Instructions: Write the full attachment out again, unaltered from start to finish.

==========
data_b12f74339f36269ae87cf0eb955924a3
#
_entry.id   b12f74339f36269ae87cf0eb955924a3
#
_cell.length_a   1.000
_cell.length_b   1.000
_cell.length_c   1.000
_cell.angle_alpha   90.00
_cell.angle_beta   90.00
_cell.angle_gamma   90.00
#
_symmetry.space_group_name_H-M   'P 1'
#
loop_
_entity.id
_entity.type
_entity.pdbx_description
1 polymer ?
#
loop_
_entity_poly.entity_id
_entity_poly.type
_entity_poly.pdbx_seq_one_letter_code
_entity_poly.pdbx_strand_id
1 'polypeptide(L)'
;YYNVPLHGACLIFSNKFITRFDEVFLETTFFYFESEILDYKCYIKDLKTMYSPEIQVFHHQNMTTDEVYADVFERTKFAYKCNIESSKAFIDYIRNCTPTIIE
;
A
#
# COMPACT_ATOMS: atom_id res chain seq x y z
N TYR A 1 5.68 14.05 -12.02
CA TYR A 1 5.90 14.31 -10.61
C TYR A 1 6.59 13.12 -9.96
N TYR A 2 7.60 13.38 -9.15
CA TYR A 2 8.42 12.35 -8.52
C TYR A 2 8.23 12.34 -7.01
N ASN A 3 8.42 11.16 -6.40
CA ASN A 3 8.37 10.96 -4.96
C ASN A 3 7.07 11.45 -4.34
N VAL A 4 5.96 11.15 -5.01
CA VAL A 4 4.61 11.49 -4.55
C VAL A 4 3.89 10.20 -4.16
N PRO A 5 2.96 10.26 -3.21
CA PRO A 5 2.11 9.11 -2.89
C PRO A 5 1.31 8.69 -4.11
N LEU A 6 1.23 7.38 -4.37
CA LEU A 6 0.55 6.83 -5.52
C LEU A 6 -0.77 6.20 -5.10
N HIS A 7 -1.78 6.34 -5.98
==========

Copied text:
data_b12f74339f36269ae87cf0eb955924a3
#
_entry.id   b12f74339f36269ae87cf0eb955924a3
#
_cell.length_a   1.000
_cell.length_b   1.000
_cell.length_c   1.000
_cell.angle_alpha   90.00
_cell.angle_beta   90.00
_cell.angle_gamma   90.00
#
_symmetry.space_group_name_H-M   'P 1'
#
loop_
_entity.id
_entity.type
_entity.pdbx_description
1 polymer ?
#
loop_
_entity_poly.entity_id
_entity_poly.type
_entity_poly.pdbx_seq_one_letter_code
_entity_poly.pdbx_strand_id
1 'polypeptide(L)'
;YYNVPLHGACLIFSNKFITRFDEVFLETTFFYFESEILDYKCYIKDLKTMYSPEIQVFHHQNMTTDEVYADVFERTKFAYKCNIESSKAFIDYIRNCTPTIIE
;
A
#
# COMPACT_ATOMS: atom_id res chain seq x y z
N TYR A 1 5.68 14.05 -12.02
CA TYR A 1 5.90 14.31 -10.61
C TYR A 1 6.59 13.12 -9.96
N TYR A 2 7.60 13.38 -9.15
CA TYR A 2 8.42 12.35 -8.52
C TYR A 2 8.23 12.34 -7.01
N ASN A 3 8.42 11.16 -6.40
CA ASN A 3 8.37 10.96 -4.96
C ASN A 3 7.07 11.45 -4.34
N VAL A 4 5.96 11.15 -5.01
CA VAL A 4 4.61 11.49 -4.55
C VAL A 4 3.89 10.20 -4.16
N PRO A 5 2.96 10.26 -3.21
CA PRO A 5 2.11 9.11 -2.89
C PRO A 5 1.31 8.69 -4.11
N LEU A 6 1.23 7.38 -4.37
CA LEU A 6 0.55 6.83 -5.52
C LEU A 6 -0.77 6.20 -5.10
N HIS A 7 -1.78 6.34 -5.98